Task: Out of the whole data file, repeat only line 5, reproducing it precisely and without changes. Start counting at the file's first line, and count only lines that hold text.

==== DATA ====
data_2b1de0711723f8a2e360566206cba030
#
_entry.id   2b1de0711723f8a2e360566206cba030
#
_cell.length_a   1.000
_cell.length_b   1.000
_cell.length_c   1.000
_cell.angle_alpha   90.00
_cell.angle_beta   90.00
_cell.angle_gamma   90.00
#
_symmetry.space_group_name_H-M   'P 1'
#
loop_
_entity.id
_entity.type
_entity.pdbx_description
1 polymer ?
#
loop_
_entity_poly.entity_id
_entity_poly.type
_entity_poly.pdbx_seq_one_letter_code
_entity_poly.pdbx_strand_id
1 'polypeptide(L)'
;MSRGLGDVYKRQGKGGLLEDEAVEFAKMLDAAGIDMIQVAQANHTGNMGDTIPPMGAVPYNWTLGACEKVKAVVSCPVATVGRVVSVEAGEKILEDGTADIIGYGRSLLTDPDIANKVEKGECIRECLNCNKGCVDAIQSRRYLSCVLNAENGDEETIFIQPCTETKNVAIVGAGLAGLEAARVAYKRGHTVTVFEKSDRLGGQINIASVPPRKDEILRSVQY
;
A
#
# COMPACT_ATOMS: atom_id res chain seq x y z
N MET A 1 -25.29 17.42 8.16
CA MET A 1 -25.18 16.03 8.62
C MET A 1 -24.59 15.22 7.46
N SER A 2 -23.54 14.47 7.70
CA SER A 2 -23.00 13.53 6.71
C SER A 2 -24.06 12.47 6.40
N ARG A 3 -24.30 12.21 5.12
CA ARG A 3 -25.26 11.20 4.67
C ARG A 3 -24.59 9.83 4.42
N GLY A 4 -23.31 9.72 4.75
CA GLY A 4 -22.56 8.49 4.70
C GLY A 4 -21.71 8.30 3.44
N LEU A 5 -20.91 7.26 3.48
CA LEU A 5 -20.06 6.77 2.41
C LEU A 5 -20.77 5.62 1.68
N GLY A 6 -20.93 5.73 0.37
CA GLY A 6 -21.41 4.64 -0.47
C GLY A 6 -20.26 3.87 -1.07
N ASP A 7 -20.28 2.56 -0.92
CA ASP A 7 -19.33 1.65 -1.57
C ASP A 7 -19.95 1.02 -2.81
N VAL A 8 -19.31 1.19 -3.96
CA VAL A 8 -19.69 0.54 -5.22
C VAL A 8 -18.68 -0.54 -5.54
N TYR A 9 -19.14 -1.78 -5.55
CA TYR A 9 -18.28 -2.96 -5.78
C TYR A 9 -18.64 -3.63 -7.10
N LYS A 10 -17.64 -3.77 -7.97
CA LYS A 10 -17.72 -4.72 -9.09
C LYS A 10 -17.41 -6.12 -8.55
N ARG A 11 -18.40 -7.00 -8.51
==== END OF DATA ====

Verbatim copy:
_cell.length_a   1.000